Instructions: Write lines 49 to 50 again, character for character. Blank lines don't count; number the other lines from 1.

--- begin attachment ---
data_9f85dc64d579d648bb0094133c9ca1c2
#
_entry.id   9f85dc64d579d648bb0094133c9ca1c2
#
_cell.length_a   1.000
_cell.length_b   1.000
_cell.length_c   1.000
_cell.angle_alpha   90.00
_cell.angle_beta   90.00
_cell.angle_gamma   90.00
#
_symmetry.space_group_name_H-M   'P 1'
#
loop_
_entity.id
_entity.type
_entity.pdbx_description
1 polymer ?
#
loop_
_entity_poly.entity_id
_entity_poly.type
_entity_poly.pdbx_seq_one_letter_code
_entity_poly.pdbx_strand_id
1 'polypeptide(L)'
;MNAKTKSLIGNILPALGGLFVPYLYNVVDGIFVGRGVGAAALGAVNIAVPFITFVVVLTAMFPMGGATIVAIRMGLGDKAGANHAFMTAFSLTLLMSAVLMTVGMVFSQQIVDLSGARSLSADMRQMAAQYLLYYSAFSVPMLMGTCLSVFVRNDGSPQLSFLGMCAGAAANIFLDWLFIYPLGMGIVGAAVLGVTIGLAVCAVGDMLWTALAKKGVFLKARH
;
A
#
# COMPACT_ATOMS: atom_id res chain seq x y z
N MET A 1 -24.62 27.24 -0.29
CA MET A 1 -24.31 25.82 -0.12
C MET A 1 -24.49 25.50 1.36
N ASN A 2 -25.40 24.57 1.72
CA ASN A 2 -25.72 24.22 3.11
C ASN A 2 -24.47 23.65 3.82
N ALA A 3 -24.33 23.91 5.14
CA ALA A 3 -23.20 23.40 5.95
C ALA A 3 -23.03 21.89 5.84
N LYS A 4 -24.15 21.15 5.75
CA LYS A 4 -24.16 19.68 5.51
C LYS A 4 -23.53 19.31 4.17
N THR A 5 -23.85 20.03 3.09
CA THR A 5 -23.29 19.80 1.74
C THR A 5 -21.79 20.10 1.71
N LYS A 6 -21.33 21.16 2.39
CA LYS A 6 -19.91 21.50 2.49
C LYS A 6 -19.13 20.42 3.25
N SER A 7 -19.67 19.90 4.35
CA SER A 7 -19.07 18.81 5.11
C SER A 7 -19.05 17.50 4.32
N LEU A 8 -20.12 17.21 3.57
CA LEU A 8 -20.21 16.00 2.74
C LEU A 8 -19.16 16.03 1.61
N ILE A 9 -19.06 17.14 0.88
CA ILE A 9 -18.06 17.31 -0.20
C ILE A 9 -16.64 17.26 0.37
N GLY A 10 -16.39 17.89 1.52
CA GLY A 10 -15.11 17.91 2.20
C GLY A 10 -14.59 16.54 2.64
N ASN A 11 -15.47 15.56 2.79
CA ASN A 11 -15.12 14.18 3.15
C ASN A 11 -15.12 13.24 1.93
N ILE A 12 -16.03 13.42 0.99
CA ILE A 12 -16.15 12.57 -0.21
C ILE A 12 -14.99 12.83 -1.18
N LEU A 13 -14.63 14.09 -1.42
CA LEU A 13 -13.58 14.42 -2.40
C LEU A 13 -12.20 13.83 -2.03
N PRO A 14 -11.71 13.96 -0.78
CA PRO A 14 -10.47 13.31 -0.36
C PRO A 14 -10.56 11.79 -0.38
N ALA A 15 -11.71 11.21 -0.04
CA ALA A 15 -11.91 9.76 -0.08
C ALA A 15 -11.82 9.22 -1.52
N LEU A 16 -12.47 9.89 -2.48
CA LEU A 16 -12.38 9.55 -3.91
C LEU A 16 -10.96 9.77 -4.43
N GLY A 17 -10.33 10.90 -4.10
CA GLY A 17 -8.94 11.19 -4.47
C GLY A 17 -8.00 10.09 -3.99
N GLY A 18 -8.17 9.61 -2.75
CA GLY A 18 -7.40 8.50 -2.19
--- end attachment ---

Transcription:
N SER A 7 -19.67 19.90 4.35
CA SER A 7 -19.07 18.81 5.11